Figure 1. Trunk kidney, transverse section
Figure 2. Glomerulus
Figure 3. Kidney tubules, transverse section
Figure 4. Large collecting duct, transverse section
The fathead minnow kidney is located between the vertebral column and gas bladder extending longitudinally from cranium to anus (Fig. 1). The organ is divided into two portions, an anterior head kidney composed of hematopoeitic, lymphoid, and endocrine tissue, and a posterior trunk kidney composed of numerous nephrons surrounded by interstitial lymphoid tissue. Right and left sides of the trunk kidney are fused and form a deep saddle which occupies the space between the two chambers of the gas bladder. Posterior to this saddle the trunk kidney thins as it conforms to the curve of the gas bladder. The head kidney, separated into right and left sides, lies anterior to the saddle and penetrates into the cranium. Structure and function of the head kidney are discussed further in the sections on hematopoeitic and endocrine tissues.
Body fluids of freshwater fish are higher in ionic concentration than the surrounding water, a conditions referred to as hyperosmotic. Maintaining such a concentration gradient requires removal and conservation of ions prior to excretion of "purified" water. This is accomplished in the kidney by filtration of water through glomerular nephrons each comprised of a renal corpuscle and renal tubule. The corpuscle consists of a vascular glomerulus enclosed within Bowman's capsule (Fig. 2). Outer parietal and inner visceral epithelia create "Bowman's space" which serves to isolate the glomerulus from the rest of the kidney.
While fathead glomeruli are relatively small and avascular,
their renal tubules are structurally advanced possessing six cytologically
distinct regions (Fig. 3).
The neck region (1) is continuous with the parietal and visceral
epithelia of Bowman's capsule maintaining the isolation of the
glomerulus. In fatheads the neck region is long and thin with
a narrow lumen surrounded by ciliated cuboidal to low columnar
epithelial cells. Cytoplasm of these cells stains slightly basophilic.
The first proximal segment (2) is covered by tall columnar epithelial
cells with basal nuclei and slightly eosinophilic cytoplasm. An
apical "brush border" of microvilli protrudes deeply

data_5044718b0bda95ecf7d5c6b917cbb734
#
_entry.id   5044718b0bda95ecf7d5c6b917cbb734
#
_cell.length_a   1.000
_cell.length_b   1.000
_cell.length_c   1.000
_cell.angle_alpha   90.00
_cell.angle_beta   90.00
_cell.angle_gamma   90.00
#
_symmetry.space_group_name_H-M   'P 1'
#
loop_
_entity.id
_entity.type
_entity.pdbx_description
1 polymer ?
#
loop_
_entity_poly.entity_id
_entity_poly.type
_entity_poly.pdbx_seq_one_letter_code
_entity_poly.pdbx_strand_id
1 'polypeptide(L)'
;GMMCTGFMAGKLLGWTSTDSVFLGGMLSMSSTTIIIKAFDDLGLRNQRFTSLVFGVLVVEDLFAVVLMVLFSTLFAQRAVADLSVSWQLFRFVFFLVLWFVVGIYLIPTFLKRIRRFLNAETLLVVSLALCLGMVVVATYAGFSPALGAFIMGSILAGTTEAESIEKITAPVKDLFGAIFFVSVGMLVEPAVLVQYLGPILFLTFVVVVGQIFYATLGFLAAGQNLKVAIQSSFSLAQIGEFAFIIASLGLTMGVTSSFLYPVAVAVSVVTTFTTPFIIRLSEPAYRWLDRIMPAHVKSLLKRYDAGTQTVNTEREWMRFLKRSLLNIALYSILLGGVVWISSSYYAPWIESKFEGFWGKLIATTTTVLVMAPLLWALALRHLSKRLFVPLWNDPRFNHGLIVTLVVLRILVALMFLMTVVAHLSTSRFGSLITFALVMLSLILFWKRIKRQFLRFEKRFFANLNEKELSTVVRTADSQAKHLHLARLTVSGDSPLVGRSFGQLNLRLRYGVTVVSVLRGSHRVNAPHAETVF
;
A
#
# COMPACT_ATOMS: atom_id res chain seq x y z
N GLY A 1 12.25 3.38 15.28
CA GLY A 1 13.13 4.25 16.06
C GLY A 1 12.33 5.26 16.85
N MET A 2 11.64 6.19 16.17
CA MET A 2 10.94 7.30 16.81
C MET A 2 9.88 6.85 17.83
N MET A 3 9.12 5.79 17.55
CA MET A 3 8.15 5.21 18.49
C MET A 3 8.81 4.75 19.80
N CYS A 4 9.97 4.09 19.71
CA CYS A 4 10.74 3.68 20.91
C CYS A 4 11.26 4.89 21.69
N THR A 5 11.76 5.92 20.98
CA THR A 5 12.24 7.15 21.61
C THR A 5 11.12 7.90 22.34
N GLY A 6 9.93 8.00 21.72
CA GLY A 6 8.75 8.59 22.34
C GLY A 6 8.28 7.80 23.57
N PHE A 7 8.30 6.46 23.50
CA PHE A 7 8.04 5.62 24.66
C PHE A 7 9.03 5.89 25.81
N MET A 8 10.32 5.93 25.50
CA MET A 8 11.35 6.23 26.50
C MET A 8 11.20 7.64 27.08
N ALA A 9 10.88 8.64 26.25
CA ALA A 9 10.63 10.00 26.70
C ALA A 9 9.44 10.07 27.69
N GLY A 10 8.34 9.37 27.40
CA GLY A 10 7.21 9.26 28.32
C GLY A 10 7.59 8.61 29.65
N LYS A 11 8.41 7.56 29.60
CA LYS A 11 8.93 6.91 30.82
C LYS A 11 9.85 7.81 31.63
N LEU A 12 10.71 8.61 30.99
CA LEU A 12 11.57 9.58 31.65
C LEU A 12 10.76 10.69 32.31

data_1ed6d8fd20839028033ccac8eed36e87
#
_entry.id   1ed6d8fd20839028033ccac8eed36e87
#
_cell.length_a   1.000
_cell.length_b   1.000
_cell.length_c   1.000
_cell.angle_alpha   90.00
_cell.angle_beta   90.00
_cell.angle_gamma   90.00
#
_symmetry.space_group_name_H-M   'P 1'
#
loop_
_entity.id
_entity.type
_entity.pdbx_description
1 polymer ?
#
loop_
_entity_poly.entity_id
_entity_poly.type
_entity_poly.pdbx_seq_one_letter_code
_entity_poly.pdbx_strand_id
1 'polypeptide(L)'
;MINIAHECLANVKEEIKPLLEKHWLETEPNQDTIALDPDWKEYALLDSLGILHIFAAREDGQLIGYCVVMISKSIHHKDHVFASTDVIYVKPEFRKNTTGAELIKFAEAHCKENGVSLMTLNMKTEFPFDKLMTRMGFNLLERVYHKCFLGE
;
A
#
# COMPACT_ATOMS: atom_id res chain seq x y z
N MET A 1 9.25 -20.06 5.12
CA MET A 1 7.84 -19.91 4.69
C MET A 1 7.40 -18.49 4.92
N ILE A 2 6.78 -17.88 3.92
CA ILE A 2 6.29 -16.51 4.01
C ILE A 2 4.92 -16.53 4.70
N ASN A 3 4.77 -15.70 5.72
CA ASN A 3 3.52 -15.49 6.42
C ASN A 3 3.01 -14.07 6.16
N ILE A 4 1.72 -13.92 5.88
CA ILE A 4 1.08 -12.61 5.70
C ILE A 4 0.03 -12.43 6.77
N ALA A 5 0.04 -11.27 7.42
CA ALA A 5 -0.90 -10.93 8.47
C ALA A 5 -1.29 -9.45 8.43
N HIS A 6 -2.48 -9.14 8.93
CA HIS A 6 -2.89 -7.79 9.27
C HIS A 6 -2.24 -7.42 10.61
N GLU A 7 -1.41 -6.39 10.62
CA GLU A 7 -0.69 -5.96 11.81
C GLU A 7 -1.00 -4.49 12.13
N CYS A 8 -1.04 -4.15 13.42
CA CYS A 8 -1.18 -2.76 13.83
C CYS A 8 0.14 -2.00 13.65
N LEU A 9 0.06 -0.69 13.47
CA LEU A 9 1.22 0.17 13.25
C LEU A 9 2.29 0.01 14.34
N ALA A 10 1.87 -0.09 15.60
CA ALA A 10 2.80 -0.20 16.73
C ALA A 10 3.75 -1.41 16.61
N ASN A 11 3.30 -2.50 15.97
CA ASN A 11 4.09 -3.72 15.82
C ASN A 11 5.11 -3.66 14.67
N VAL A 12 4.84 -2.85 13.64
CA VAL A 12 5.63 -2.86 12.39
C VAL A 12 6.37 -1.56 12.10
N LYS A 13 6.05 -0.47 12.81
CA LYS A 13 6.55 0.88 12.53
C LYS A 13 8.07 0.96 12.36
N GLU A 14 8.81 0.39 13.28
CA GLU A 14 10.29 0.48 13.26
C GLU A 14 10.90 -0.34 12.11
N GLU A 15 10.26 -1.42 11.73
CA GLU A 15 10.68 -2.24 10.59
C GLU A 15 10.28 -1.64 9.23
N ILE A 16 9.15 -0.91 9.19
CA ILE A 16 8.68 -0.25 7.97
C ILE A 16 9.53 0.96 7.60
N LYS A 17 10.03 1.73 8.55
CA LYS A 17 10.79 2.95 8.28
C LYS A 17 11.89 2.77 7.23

into the lumen. The second proximal segment (3) has a still taller
columnar epithelium with more centrally located nuclei and a less
well developed brush border. Numerous large mitochondria cause
the cytoplasm to stain intensely eosinophylic. The intermediate
segment (4), long and well developed in the fathead minnow, has
a narrow lumen surrounded by cuboidal to short columnar epithelial
cells with an inconspicuous brush border. Staining is still strongly
eosinophilic. The distal segment (5) is lined with large, relatively
clear columnar epithelial cells. Nuclei are central and the brush
border is reduced or nonexistent. The initial collecting duct
(6) is larger in diameter than the preceding distal segment. Columnar
epithelium is lightly eosinophilic with basal nuclei and no brush
border. Subsequent collecting tubule segments increase in diameter
with their epithelium becoming pseudostratified and possessing
goblet cells. Larger collecting ducts incorporate layers of smooth
muscle and connective tissue (Fig.
4). Rodlet cells and intercalated cells (wandering leukocytes)
are common within the collecting duct epithelium.
SYSTEM: Trunk kidney, transverse section
Figure 1. Trunk kidney, transverse section (Formalin, H&E, Bar = 325 µm).
1. kidney; 2. vertebrae; 3. spinal cord; 4. skeletal muscle; 5. abdominal cavity.
Figure 2. Glomerulus (Formalin, H&E, Bar = 10.7 µm). 1. Bowman's space;
2. endothelial cell; 3. mesangial cell; 4. visceral epithelium of the renal capsule;
5. parietal epithelium of the renal capsule; 6. red blood cell in capillary.
SYSTEM: Kidney tubules, transverse section (2)
Figure 3. Kidney tubules, transverse section (2) (Formalin, H&E, Bar = 16.7 µm).
1. first proximal tubule; 2. second proximal tubule; 3. intermediate tubule segment;
4. distal tubule; 5. collecting duct; 6. brush border; 7. mitotic epithelial cell;
8. melanomacrophage; 9. red blood cells.
SYSTEM: Large collecting duct, transverse section
Figure 4. Large collecting duct, transverse section (Formalin, H&E, Bar = 18.1 µm).
1. large collecting duct ; 2. distal tubule; 3. brush border; 4. low columnar epithelial cells;
5. intercalating cell; 6. rodlet cell; 7. pseudostratified columnar epithelial cell; 8. mucous cell;
9. melanomacrophage; 10. artery; 11. fibrous connective tissue and smooth muscle.